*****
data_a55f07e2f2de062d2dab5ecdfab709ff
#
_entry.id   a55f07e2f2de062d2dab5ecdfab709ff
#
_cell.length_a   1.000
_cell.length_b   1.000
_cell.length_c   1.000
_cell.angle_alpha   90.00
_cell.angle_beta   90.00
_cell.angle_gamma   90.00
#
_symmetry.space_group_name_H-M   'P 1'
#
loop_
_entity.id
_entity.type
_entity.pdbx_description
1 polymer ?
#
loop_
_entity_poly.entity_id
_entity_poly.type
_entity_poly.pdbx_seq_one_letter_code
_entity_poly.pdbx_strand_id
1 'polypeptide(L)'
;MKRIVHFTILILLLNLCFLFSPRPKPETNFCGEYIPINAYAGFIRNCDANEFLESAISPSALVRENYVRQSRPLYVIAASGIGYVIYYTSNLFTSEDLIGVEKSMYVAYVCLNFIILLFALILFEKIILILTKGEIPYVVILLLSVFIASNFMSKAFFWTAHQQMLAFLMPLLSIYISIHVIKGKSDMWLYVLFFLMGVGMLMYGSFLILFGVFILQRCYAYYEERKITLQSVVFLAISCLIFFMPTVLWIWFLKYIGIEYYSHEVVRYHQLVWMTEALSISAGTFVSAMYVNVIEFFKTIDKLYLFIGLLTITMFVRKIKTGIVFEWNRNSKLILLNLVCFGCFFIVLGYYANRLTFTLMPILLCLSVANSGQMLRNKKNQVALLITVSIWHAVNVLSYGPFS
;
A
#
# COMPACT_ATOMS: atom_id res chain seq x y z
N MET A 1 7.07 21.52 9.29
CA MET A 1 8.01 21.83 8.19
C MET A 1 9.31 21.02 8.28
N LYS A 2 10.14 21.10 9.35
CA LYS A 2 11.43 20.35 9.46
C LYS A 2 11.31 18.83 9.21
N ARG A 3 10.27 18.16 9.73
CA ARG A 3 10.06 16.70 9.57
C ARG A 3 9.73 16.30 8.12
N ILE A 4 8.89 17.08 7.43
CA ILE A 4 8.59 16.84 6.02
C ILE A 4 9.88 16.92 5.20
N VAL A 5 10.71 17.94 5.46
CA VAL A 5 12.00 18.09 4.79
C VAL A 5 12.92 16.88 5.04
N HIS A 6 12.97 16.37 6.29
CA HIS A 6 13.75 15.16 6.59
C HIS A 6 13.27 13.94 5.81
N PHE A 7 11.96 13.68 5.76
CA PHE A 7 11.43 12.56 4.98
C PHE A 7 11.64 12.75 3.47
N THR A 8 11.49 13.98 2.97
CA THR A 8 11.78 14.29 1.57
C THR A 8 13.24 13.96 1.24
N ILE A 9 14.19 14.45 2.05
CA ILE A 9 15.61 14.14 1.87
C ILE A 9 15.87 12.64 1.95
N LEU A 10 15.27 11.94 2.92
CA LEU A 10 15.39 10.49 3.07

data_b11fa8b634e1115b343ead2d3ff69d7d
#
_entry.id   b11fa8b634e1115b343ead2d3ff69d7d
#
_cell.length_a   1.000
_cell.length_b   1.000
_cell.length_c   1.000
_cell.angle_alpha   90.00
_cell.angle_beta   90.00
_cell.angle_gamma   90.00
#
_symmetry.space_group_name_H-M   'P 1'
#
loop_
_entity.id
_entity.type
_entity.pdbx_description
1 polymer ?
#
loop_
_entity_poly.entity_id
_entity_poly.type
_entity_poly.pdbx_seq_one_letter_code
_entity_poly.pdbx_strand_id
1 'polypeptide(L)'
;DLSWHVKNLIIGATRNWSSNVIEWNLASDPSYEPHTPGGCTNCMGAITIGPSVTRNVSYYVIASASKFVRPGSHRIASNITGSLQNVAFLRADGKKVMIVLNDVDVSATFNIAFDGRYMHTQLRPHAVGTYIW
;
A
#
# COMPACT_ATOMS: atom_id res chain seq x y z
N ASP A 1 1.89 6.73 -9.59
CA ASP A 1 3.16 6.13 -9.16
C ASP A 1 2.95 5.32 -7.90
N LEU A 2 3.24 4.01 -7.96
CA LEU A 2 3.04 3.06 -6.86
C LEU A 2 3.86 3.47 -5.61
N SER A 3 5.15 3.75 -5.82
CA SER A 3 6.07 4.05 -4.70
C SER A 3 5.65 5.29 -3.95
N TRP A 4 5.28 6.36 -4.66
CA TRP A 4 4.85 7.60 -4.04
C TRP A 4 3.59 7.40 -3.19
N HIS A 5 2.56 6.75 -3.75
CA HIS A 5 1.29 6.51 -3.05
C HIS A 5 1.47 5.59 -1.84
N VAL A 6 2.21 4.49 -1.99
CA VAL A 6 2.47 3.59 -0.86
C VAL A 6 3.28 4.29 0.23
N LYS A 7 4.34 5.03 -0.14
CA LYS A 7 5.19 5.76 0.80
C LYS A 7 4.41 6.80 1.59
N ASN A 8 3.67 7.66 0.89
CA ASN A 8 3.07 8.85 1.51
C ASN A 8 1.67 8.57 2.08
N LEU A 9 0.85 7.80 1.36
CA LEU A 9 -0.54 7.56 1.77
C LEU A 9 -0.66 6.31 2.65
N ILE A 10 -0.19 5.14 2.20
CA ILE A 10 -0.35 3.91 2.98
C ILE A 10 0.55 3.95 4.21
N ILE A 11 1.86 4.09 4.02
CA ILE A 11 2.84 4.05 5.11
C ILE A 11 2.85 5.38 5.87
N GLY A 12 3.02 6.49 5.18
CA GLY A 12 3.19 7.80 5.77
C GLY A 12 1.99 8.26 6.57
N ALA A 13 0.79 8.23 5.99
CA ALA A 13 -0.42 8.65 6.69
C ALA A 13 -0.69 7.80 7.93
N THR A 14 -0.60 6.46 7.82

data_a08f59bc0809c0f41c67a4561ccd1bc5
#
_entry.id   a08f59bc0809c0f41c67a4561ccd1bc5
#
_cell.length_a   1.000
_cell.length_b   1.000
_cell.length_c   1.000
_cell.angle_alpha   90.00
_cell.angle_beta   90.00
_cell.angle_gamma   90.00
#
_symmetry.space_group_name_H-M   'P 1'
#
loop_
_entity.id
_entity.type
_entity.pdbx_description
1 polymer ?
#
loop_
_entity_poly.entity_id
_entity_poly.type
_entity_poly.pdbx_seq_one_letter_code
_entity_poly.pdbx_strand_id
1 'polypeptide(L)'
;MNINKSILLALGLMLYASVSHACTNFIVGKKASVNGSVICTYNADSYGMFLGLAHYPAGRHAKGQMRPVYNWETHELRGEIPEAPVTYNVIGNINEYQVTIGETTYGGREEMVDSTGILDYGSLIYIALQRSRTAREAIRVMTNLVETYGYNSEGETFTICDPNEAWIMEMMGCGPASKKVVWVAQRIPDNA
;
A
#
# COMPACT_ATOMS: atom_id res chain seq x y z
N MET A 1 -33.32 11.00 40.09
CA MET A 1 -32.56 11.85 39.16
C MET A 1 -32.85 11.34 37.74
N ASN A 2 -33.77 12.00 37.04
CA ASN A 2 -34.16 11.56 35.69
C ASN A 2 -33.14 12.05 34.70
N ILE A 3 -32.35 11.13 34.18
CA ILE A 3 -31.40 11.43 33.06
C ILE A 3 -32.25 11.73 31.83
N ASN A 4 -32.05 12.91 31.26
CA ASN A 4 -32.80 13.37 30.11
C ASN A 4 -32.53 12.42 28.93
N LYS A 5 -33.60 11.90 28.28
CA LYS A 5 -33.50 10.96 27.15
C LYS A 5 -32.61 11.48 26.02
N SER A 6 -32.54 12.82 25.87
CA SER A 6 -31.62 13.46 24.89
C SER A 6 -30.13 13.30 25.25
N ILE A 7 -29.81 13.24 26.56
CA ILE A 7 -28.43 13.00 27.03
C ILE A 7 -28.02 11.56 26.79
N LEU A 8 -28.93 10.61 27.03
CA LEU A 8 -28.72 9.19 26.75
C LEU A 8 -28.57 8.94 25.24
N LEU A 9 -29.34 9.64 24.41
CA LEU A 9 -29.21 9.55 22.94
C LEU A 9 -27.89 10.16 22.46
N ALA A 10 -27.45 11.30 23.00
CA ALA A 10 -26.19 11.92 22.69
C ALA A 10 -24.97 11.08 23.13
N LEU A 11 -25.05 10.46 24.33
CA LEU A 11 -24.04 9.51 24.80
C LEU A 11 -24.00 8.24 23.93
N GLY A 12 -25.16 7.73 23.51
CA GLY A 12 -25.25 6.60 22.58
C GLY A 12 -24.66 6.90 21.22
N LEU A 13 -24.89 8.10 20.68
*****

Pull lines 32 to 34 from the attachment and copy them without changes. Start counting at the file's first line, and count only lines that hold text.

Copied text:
CA MET A 1 8.01 21.83 8.19
C MET A 1 9.31 21.02 8.28
N LYS A 2 10.14 21.10 9.35